Weight gain in relation to cancer risk
Broek, A.J. van den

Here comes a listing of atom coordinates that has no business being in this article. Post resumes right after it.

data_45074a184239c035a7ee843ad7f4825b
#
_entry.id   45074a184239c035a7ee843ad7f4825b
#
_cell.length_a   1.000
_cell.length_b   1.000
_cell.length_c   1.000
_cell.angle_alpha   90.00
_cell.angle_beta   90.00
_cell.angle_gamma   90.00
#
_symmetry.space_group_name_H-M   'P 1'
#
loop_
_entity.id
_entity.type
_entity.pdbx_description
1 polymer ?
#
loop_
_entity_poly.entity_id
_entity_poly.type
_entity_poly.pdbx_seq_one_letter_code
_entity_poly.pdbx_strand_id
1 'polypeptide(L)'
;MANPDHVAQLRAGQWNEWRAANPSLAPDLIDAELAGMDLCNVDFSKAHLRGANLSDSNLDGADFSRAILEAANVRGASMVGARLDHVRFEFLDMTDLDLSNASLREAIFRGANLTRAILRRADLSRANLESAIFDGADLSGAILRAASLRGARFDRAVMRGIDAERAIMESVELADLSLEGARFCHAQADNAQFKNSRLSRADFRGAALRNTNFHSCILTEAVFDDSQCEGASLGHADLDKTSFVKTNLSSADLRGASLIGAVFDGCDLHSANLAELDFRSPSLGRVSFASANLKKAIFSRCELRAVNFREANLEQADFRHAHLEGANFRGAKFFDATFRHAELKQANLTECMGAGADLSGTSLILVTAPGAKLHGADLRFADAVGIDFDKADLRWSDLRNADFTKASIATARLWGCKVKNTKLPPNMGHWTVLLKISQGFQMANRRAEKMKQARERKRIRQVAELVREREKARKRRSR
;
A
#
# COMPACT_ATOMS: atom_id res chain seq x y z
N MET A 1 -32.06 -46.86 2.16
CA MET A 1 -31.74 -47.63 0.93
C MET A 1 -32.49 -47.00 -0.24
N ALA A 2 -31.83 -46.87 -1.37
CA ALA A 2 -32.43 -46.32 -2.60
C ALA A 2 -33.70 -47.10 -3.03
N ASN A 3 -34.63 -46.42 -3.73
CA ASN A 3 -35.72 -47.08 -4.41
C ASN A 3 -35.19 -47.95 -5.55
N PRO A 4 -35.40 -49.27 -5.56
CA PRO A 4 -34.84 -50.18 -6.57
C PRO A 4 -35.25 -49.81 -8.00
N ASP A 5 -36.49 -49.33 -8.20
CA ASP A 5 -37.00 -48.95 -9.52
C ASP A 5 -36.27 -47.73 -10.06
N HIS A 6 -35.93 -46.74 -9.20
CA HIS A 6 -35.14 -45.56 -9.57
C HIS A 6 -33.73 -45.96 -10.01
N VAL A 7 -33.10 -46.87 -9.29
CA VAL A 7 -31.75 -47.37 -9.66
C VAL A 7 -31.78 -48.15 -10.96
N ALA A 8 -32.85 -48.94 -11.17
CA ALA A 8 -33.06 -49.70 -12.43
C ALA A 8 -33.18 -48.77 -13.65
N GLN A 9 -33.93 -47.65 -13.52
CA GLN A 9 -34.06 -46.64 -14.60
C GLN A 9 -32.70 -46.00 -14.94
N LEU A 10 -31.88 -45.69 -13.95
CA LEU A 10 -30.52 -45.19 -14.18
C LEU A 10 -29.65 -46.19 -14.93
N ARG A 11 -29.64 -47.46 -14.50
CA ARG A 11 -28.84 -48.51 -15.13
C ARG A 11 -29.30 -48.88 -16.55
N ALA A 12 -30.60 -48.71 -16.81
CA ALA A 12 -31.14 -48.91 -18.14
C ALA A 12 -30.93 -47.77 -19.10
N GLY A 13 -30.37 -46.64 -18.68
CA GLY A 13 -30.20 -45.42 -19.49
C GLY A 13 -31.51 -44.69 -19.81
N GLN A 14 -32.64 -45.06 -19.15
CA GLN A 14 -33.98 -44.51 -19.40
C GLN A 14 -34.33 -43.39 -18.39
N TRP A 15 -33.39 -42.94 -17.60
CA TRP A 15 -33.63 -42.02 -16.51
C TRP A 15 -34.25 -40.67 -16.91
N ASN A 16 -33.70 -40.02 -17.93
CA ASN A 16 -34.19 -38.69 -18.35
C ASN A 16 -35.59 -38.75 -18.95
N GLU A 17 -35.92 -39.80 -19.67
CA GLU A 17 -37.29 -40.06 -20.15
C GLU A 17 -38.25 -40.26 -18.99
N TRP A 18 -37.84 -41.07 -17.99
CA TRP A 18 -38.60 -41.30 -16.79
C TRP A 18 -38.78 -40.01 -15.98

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INTRODUCTION: Obesity has been recognized as an increasing problem in the western countries. Obesity, determined as a single measurement of weight (and height) at a certain moment, has already been associated with an increased risk for several cancers. Nevertheless, weight change seems to be a more appropriate measure for adiposity in humans. AIM: Systematically review the effect of weight gain (throughout life) on the risk of several types of cancers. MATERIAL AND METHODS: We selected 58 studies, which investigated the relation of weight gain with breast cancer or/and ovarian cancer or/and endometrial cancer or/and prostate cancer or/and colorectal cancer. Furthermore, of all the studies we evaluated the study design, the characteristics of the study populations, the method of exposure assessment, specific cancer outcomes, confounding factors and effect modifiers. RESULTS: The studies discussed differed with respect to study design, sample size and confounding factors (within a certain cancer outcome). The majority of studies assessed weight gain information retrospectively (by recall), and were entailed by numerous biases. Only a few studies assessed weight gain prospectively. However, this studies only investigated the effect of short-term weight gain. Increases of risk for post-menopausal cancers in relation to weight gain were reported in many studies, however only in non-HRT users. Studies which also stratified on menopausal status, did not find this effect in pre-menopausal women. For the other cancers discussed, no consistent increases or decreases in risk were found. CONCLUSION: Weight gain seems to increase the risk for post-menopausal breast cancer. In contrast, weight gain does not seem to change the risk for pre-menopausal breast cancer. Ovarian cancer, endometrial cancer, prostate cancer and colon-rectal cancer were not studied as extensively as breast cancer in relation to weight gain. Before drawing any conclusions about these type of cancer, more large, prospective studies are needed.